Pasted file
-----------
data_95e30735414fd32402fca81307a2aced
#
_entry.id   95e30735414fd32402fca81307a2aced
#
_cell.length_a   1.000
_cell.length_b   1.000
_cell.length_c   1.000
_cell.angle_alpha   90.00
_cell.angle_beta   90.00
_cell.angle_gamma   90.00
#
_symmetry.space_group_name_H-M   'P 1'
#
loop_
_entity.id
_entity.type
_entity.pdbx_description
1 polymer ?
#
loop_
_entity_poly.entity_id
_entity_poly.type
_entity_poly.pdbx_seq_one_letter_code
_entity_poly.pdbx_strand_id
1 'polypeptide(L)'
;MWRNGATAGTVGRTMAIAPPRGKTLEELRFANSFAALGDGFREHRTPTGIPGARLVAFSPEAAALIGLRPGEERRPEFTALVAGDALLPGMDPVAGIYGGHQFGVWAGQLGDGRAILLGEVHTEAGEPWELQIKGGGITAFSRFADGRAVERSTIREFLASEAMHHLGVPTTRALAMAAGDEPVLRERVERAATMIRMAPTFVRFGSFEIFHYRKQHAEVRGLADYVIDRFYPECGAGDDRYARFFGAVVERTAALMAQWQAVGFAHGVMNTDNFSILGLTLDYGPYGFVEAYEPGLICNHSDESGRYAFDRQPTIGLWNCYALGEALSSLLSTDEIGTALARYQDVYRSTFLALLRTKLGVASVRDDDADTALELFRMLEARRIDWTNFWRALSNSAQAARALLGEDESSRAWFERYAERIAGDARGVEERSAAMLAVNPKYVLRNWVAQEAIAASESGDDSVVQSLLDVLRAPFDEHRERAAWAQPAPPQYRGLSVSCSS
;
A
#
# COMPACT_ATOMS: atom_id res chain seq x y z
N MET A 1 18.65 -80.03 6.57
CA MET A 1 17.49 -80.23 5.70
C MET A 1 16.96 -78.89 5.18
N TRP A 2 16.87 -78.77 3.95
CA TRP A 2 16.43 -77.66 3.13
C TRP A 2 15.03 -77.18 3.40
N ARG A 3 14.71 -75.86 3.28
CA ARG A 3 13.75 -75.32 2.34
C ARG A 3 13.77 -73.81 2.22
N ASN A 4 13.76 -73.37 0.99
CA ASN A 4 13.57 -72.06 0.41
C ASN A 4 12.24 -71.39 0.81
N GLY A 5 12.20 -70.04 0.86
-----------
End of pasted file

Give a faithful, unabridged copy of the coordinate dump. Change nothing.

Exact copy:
data_95e30735414fd32402fca81307a2aced
#
_entry.id   95e30735414fd32402fca81307a2aced
#
_cell.length_a   1.000
_cell.length_b   1.000
_cell.length_c   1.000
_cell.angle_alpha   90.00
_cell.angle_beta   90.00
_cell.angle_gamma   90.00
#
_symmetry.space_group_name_H-M   'P 1'
#
loop_
_entity.id
_entity.type
_entity.pdbx_description
1 polymer ?
#
loop_
_entity_poly.entity_id
_entity_poly.type
_entity_poly.pdbx_seq_one_letter_code
_entity_poly.pdbx_strand_id
1 'polypeptide(L)'
;MWRNGATAGTVGRTMAIAPPRGKTLEELRFANSFAALGDGFREHRTPTGIPGARLVAFSPEAAALIGLRPGEERRPEFTALVAGDALLPGMDPVAGIYGGHQFGVWAGQLGDGRAILLGEVHTEAGEPWELQIKGGGITAFSRFADGRAVERSTIREFLASEAMHHLGVPTTRALAMAAGDEPVLRERVERAATMIRMAPTFVRFGSFEIFHYRKQHAEVRGLADYVIDRFYPECGAGDDRYARFFGAVVERTAALMAQWQAVGFAHGVMNTDNFSILGLTLDYGPYGFVEAYEPGLICNHSDESGRYAFDRQPTIGLWNCYALGEALSSLLSTDEIGTALARYQDVYRSTFLALLRTKLGVASVRDDDADTALELFRMLEARRIDWTNFWRALSNSAQAARALLGEDESSRAWFERYAERIAGDARGVEERSAAMLAVNPKYVLRNWVAQEAIAASESGDDSVVQSLLDVLRAPFDEHRERAAWAQPAPPQYRGLSVSCSS
;
A
#
# COMPACT_ATOMS: atom_id res chain seq x y z
N MET A 1 18.65 -80.03 6.57
CA MET A 1 17.49 -80.23 5.70
C MET A 1 16.96 -78.89 5.18
N TRP A 2 16.87 -78.77 3.95
CA TRP A 2 16.43 -77.66 3.13
C TRP A 2 15.03 -77.18 3.40
N ARG A 3 14.71 -75.86 3.28
CA ARG A 3 13.75 -75.32 2.34
C ARG A 3 13.77 -73.81 2.22
N ASN A 4 13.76 -73.37 0.99
CA ASN A 4 13.57 -72.06 0.41
C ASN A 4 12.24 -71.39 0.81
N GLY A 5 12.20 -70.04 0.86